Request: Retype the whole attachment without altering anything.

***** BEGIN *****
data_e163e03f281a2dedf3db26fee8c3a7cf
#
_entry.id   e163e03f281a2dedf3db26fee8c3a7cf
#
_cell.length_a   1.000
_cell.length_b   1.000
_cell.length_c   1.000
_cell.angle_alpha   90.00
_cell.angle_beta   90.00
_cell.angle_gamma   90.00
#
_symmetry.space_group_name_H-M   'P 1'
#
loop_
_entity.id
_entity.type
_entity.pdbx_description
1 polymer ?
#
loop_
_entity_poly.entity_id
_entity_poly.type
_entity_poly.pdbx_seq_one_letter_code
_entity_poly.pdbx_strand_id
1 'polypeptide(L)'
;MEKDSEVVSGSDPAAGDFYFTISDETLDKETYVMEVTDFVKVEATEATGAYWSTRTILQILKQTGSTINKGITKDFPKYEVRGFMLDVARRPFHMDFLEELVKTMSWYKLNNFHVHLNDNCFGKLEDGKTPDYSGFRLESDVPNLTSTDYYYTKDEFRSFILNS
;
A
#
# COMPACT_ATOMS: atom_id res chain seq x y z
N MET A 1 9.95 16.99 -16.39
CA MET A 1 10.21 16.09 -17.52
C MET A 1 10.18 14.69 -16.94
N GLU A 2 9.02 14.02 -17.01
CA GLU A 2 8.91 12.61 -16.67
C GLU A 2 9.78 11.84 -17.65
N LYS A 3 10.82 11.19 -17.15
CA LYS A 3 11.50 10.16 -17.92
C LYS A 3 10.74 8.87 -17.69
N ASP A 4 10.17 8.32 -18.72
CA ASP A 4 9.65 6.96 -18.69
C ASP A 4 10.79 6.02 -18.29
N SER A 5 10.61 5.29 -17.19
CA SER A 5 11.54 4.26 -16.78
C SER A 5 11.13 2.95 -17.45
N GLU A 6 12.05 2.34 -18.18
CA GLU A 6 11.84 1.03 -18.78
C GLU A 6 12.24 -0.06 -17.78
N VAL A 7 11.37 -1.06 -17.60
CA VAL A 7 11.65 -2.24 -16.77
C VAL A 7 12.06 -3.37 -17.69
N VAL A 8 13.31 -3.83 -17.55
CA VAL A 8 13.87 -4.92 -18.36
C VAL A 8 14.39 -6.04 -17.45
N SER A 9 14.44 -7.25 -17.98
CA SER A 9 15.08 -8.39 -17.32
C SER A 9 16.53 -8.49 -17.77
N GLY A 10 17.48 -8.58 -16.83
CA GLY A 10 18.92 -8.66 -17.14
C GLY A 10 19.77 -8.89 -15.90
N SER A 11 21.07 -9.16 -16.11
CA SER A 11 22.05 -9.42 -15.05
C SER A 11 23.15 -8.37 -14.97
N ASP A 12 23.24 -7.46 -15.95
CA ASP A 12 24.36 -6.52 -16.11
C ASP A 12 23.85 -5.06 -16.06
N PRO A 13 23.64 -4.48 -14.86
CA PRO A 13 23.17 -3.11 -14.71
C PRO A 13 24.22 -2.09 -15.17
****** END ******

data_e163e03f281a2dedf3db26fee8c3a7cf
#
_entry.id   e163e03f281a2dedf3db26fee8c3a7cf
#
_cell.length_a   1.000
_cell.length_b   1.000
_cell.length_c   1.000
_cell.angle_alpha   90.00
_cell.angle_beta   90.00
_cell.angle_gamma   90.00
#
_symmetry.space_group_name_H-M   'P 1'
#
loop_
_entity.id
_entity.type
_entity.pdbx_description
1 polymer ?
#
loop_
_entity_poly.entity_id
_entity_poly.type
_entity_poly.pdbx_seq_one_letter_code
_entity_poly.pdbx_strand_id
1 'polypeptide(L)'
;MEKDSEVVSGSDPAAGDFYFTISDETLDKETYVMEVTDFVKVEATEATGAYWSTRTILQILKQTGSTINKGITKDFPKYEVRGFMLDVARRPFHMDFLEELVKTMSWYKLNNFHVHLNDNCFGKLEDGKTPDYSGFRLESDVPNLTSTDYYYTKDEFRSFILNS
;
A
#
# COMPACT_ATOMS: atom_id res chain seq x y z
N MET A 1 9.95 16.99 -16.39
CA MET A 1 10.21 16.09 -17.52
C MET A 1 10.18 14.69 -16.94
N GLU A 2 9.02 14.02 -17.01
CA GLU A 2 8.91 12.61 -16.67
C GLU A 2 9.78 11.84 -17.65
N LYS A 3 10.82 11.19 -17.15
CA LYS A 3 11.50 10.16 -17.92
C LYS A 3 10.74 8.87 -17.69
N ASP A 4 10.17 8.32 -18.72
CA ASP A 4 9.65 6.96 -18.69
C ASP A 4 10.79 6.02 -18.29
N SER A 5 10.61 5.29 -17.19
CA SER A 5 11.54 4.26 -16.78
C SER A 5 11.13 2.95 -17.45
N GLU A 6 12.05 2.34 -18.18
CA GLU A 6 11.84 1.03 -18.78
C GLU A 6 12.24 -0.06 -17.78
N VAL A 7 11.37 -1.06 -17.60
CA VAL A 7 11.65 -2.24 -16.77
C VAL A 7 12.06 -3.37 -17.69
N VAL A 8 13.31 -3.83 -17.55
CA VAL A 8 13.87 -4.92 -18.36
C VAL A 8 14.39 -6.04 -17.45
N SER A 9 14.44 -7.25 -17.98
CA SER A 9 15.08 -8.39 -17.32
C SER A 9 16.53 -8.49 -17.77
N GLY A 10 17.48 -8.58 -16.83
CA GLY A 10 18.92 -8.66 -17.14
C GLY A 10 19.77 -8.89 -15.90
N SER A 11 21.07 -9.16 -16.11
CA SER A 11 22.05 -9.42 -15.05
C SER A 11 23.15 -8.37 -14.97
N ASP A 12 23.24 -7.46 -15.95
CA ASP A 12 24.36 -6.52 -16.11
C ASP A 12 23.85 -5.06 -16.06
N PRO A 13 23.64 -4.48 -14.86
CA PRO A 13 23.17 -3.11 -14.71
C PRO A 13 24.22 -2.09 -15.17